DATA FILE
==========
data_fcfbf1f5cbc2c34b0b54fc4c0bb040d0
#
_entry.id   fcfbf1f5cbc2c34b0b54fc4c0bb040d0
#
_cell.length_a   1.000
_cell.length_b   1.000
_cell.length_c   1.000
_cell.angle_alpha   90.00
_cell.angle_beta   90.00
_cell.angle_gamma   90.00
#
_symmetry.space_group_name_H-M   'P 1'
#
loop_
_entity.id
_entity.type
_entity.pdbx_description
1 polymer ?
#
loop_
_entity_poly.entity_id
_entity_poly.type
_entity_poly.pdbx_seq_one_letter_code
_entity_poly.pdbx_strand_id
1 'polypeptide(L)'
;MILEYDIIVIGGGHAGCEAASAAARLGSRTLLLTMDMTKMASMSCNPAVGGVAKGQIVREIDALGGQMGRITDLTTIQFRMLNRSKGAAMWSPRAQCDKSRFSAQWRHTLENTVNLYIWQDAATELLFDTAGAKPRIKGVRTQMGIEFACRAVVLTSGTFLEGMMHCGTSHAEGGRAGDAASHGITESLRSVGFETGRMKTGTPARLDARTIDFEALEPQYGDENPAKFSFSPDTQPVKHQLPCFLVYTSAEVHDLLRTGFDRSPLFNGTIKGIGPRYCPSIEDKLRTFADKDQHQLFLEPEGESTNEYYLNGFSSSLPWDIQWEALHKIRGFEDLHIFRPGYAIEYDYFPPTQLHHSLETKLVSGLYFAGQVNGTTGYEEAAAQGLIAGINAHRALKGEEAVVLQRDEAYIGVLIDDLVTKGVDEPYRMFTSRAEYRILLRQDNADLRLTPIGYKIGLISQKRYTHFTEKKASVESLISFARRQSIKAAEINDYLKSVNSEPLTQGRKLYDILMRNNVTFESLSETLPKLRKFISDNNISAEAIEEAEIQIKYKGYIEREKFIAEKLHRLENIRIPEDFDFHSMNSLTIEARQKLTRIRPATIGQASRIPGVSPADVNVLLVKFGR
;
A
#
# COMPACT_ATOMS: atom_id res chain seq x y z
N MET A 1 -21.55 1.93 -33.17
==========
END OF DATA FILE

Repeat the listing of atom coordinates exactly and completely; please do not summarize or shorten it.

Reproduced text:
data_fcfbf1f5cbc2c34b0b54fc4c0bb040d0
#
_entry.id   fcfbf1f5cbc2c34b0b54fc4c0bb040d0
#
_cell.length_a   1.000
_cell.length_b   1.000
_cell.length_c   1.000
_cell.angle_alpha   90.00
_cell.angle_beta   90.00
_cell.angle_gamma   90.00
#
_symmetry.space_group_name_H-M   'P 1'
#
loop_
_entity.id
_entity.type
_entity.pdbx_description
1 polymer ?
#
loop_
_entity_poly.entity_id
_entity_poly.type
_entity_poly.pdbx_seq_one_letter_code
_entity_poly.pdbx_strand_id
1 'polypeptide(L)'
;MILEYDIIVIGGGHAGCEAASAAARLGSRTLLLTMDMTKMASMSCNPAVGGVAKGQIVREIDALGGQMGRITDLTTIQFRMLNRSKGAAMWSPRAQCDKSRFSAQWRHTLENTVNLYIWQDAATELLFDTAGAKPRIKGVRTQMGIEFACRAVVLTSGTFLEGMMHCGTSHAEGGRAGDAASHGITESLRSVGFETGRMKTGTPARLDARTIDFEALEPQYGDENPAKFSFSPDTQPVKHQLPCFLVYTSAEVHDLLRTGFDRSPLFNGTIKGIGPRYCPSIEDKLRTFADKDQHQLFLEPEGESTNEYYLNGFSSSLPWDIQWEALHKIRGFEDLHIFRPGYAIEYDYFPPTQLHHSLETKLVSGLYFAGQVNGTTGYEEAAAQGLIAGINAHRALKGEEAVVLQRDEAYIGVLIDDLVTKGVDEPYRMFTSRAEYRILLRQDNADLRLTPIGYKIGLISQKRYTHFTEKKASVESLISFARRQSIKAAEINDYLKSVNSEPLTQGRKLYDILMRNNVTFESLSETLPKLRKFISDNNISAEAIEEAEIQIKYKGYIEREKFIAEKLHRLENIRIPEDFDFHSMNSLTIEARQKLTRIRPATIGQASRIPGVSPADVNVLLVKFGR
;
A
#
# COMPACT_ATOMS: atom_id res chain seq x y z
N MET A 1 -21.55 1.93 -33.17